Zimbabwe: Local Government helps promote gender equality

Zimbabwe: Local Government helps promote gender equality

Date: June 26, 2015
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Harare, 26 June: Zimbabwe local governments have joined other stakeholders in the move to promote gender equality in all spheres. They have promised to spearhead the fight for gender equality in their different rural and urban councils.

Different councils were contesting for awards at the second day of the ongoing Zimbabwe SADC Gender Protocol Summit 2015 held in Harare. In their presentations, different councils explained how they have adopted projects that address gender imbalances within selected wards.

The Bulawayo City Council said it has pushed for gender equality in land and housing stands allocated to residents in 2014 with a significant number of women getting these stands. The council said an average of 29 percent of people who got stands in Mahatshula, Emhlangeni, Pumula and Emganwini were single females with the remainder being constituted by couples and single males.

The council also said it ensures that both women and men benefit equally from other activities with 39 men and 42 women getting Econet Green Shops (kiosk) and 46 men and 64 women getting soft drinks bays.

An official from Umguza Council said the local authority is ensuring that gender equality is promoted from early stages. She said it has further helped in coming up with a Girls Football team in one of its wards as a way of empowering the women.

The Bindura City Council shared that in its efforts towards gender equality, applicants for land are encouraged to include their spouses on the applications. The council said this development was meant to address the challenge where in most cases some men would put their stands in their names at the expense of their spouses. In the event of widowhood, those spouses stand a greater risk of losing those homes to greedy relatives.

The Zimbabwe SADC Gender Protocol Barometer 2015, however, highlighted that women’s representation in local government – urban and rural councils – decreased from 19 percent to 16 percent following the 2013 general elections. “This is due to the absence of a special measure in the new Constitution for women at this level,” reads the Barometer.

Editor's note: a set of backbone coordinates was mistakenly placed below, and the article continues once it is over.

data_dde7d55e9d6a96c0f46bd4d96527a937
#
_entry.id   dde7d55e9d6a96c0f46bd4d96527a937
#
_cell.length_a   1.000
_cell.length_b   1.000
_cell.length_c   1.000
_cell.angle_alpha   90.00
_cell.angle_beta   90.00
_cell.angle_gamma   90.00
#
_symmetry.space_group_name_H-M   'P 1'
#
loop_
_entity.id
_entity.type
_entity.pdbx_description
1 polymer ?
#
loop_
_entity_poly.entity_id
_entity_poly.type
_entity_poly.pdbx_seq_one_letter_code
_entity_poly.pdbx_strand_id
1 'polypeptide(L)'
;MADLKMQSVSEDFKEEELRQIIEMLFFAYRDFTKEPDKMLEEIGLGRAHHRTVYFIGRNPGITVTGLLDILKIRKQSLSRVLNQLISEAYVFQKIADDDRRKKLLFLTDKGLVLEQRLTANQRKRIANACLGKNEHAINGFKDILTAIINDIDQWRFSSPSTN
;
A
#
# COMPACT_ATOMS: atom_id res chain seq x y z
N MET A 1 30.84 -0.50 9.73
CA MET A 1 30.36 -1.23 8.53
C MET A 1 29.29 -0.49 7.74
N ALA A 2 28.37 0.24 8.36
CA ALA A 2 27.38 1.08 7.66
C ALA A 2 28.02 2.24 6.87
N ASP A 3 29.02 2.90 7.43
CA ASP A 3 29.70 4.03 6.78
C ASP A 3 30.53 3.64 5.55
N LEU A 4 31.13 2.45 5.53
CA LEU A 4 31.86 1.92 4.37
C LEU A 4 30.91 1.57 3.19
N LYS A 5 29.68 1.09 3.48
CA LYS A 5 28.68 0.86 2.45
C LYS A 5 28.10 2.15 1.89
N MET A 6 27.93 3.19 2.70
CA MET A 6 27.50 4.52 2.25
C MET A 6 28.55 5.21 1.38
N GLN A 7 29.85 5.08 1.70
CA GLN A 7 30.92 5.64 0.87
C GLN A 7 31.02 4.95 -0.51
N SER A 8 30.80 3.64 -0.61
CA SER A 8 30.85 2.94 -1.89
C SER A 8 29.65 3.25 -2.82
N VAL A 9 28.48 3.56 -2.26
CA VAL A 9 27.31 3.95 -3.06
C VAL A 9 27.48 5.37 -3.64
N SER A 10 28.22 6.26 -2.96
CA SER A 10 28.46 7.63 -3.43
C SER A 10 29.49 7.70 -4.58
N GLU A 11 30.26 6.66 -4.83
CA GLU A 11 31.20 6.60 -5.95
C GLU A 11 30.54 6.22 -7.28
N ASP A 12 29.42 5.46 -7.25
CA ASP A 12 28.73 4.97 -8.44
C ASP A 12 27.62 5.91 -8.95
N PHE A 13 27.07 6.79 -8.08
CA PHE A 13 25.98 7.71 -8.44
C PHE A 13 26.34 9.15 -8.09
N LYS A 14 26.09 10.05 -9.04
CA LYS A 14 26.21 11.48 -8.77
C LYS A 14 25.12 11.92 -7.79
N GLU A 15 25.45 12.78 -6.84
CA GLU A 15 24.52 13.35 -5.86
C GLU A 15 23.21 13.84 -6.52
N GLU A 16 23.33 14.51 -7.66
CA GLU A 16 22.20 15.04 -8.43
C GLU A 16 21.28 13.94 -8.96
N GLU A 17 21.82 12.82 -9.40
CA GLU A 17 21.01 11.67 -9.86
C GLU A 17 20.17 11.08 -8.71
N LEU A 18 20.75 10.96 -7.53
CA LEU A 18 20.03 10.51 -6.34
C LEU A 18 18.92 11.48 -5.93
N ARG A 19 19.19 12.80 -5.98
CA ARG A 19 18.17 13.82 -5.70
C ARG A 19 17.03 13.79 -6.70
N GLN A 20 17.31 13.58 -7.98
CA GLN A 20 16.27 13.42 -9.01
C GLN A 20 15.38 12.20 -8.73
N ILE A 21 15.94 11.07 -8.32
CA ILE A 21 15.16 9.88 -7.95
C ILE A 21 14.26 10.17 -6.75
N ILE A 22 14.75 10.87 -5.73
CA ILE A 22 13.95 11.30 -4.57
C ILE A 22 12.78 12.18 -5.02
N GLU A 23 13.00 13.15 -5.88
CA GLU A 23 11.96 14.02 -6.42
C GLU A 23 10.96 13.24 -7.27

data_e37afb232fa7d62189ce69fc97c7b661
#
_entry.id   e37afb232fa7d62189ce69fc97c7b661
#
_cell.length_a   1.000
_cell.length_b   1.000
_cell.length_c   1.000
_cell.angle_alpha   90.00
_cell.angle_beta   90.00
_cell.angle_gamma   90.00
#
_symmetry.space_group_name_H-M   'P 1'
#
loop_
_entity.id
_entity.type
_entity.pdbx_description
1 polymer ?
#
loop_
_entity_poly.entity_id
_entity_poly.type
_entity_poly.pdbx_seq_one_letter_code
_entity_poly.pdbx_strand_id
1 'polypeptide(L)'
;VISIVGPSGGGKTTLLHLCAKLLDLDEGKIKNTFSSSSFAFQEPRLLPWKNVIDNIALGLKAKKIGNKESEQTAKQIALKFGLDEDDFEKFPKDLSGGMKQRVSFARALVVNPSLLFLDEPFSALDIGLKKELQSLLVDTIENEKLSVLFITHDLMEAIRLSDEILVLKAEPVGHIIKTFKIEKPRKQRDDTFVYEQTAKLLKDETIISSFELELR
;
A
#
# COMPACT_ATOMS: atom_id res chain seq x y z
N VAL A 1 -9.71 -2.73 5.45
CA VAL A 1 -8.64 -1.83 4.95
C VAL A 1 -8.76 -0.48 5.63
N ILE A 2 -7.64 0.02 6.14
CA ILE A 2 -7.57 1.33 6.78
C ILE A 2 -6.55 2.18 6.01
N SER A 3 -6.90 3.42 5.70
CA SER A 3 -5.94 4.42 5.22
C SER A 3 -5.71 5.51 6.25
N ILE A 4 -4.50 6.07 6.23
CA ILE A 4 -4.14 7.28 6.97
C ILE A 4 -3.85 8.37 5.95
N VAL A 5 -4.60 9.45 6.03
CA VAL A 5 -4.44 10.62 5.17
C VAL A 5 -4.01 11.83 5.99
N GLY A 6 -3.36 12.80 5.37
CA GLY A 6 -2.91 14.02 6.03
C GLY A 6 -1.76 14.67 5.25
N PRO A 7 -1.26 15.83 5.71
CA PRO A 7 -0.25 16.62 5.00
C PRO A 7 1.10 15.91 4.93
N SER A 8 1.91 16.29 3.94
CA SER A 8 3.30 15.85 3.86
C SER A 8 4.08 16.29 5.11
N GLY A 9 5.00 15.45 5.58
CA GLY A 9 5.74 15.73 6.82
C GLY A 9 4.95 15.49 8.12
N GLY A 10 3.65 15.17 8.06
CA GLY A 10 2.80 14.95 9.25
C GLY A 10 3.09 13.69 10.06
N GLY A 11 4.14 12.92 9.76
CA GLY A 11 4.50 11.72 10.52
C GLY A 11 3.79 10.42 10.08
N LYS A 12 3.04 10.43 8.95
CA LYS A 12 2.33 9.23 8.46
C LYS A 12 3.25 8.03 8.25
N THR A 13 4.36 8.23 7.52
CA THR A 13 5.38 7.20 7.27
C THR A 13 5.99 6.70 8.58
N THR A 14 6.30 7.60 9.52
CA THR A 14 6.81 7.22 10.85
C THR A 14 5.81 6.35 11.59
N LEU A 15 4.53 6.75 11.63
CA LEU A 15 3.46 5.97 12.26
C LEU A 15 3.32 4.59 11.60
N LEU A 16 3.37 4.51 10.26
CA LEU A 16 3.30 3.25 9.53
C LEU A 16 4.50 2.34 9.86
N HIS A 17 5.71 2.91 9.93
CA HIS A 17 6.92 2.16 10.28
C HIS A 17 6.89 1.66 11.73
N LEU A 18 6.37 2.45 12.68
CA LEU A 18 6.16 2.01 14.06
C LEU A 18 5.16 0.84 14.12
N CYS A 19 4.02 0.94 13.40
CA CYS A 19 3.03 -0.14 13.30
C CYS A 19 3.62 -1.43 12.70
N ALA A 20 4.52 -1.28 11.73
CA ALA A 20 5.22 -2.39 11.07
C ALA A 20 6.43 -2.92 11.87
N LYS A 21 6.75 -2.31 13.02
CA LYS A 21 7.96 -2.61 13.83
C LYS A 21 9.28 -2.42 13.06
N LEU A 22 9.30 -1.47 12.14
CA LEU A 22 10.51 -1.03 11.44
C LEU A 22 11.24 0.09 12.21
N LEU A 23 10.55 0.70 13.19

“In addition, stakeholders at this level conducted the election of the urban and rural councilors using the first-past-the-post (FPTP) system, which does not favour the representation of women candidates.” The FPTP is an electoral system whereby the candidate with the majority votes takes all. It is different from the proportional representation (PR) system which recognizes the ratios of voters by all candidates. This means that even women candidates who have not won, will be represented based on their percentage won.

This system is what was use in the 2013 elections where an additional 60 seats in parliament where reserved for women candidates based on the percentage that their party won in the elections.
The Barometer also adds that the constitutional alignment process provides an opportunity for a strong and visible lobby movement deriving from Chapter 17 which calls for gender balance in public and private institutions. The advocacy would be for lawmakers to implement the gender balance measure to increase women’s representation in the local authorities beyond the 2018 elections.

This article is part of the Gender Links News Service special coverage of the SADC Gender Protocol Summits underway across the region, offering fresh views on everyday news.


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